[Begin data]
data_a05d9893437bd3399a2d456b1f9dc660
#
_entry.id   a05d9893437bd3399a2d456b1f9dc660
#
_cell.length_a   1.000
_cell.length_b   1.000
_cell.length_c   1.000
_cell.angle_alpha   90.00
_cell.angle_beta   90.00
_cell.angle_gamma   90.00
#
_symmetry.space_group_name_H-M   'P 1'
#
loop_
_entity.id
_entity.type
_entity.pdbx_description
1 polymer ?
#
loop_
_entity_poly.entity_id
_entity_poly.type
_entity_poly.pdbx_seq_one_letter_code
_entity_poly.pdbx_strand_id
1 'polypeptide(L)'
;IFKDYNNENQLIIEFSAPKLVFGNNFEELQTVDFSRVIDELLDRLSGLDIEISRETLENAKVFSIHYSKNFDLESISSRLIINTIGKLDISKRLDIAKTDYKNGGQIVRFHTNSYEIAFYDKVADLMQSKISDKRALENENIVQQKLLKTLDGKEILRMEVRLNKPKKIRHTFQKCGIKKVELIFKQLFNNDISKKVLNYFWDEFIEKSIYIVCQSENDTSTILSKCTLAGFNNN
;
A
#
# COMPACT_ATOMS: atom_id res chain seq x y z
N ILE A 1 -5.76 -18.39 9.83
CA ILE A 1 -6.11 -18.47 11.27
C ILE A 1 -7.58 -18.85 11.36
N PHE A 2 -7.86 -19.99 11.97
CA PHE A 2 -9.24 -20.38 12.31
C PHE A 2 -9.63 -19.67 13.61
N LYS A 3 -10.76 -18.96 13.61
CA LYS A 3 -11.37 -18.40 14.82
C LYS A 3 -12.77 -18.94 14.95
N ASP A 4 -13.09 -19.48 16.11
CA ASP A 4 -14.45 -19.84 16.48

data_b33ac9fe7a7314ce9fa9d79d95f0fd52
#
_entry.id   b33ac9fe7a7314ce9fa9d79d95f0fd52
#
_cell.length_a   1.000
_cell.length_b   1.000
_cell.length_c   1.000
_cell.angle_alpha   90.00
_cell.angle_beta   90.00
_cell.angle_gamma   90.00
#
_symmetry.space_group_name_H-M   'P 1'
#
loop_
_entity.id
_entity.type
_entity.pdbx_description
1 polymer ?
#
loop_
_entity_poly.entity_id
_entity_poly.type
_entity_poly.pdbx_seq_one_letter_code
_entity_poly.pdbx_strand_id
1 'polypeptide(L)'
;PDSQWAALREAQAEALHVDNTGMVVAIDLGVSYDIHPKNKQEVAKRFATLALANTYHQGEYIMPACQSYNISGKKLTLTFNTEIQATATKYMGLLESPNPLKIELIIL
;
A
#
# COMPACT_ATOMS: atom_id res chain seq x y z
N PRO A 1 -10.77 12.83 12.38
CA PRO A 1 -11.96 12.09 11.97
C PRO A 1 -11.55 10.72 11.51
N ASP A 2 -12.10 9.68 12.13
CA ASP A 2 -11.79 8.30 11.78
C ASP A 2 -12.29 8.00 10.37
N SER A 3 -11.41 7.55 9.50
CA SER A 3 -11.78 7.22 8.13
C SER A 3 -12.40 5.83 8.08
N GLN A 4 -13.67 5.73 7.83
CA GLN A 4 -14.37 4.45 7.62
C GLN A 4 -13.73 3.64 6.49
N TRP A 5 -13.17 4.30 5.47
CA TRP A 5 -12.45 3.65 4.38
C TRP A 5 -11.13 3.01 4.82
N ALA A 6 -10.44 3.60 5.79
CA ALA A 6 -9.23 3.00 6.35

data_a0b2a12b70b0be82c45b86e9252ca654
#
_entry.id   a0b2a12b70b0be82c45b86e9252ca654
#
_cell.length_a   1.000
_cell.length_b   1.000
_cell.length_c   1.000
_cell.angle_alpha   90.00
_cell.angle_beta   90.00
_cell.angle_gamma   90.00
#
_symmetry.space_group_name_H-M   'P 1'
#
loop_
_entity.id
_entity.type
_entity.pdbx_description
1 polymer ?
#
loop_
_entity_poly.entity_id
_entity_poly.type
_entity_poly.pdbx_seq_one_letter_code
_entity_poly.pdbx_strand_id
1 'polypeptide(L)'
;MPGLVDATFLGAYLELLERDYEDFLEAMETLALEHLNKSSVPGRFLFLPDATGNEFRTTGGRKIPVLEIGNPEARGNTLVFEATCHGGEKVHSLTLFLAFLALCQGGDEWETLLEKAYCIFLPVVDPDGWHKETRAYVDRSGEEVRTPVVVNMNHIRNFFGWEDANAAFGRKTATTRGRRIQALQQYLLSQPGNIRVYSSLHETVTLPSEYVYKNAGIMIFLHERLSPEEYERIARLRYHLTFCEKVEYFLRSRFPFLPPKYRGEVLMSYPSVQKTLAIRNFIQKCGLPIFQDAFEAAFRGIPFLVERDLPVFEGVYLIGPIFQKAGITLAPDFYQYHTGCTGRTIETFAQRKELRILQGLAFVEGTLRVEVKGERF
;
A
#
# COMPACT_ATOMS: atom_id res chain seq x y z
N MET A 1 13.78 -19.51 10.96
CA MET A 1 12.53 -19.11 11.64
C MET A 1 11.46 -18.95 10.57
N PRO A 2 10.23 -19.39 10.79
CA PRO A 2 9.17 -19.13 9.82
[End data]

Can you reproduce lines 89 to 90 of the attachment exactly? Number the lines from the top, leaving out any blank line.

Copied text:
data_a0b2a12b70b0be82c45b86e9252ca654
#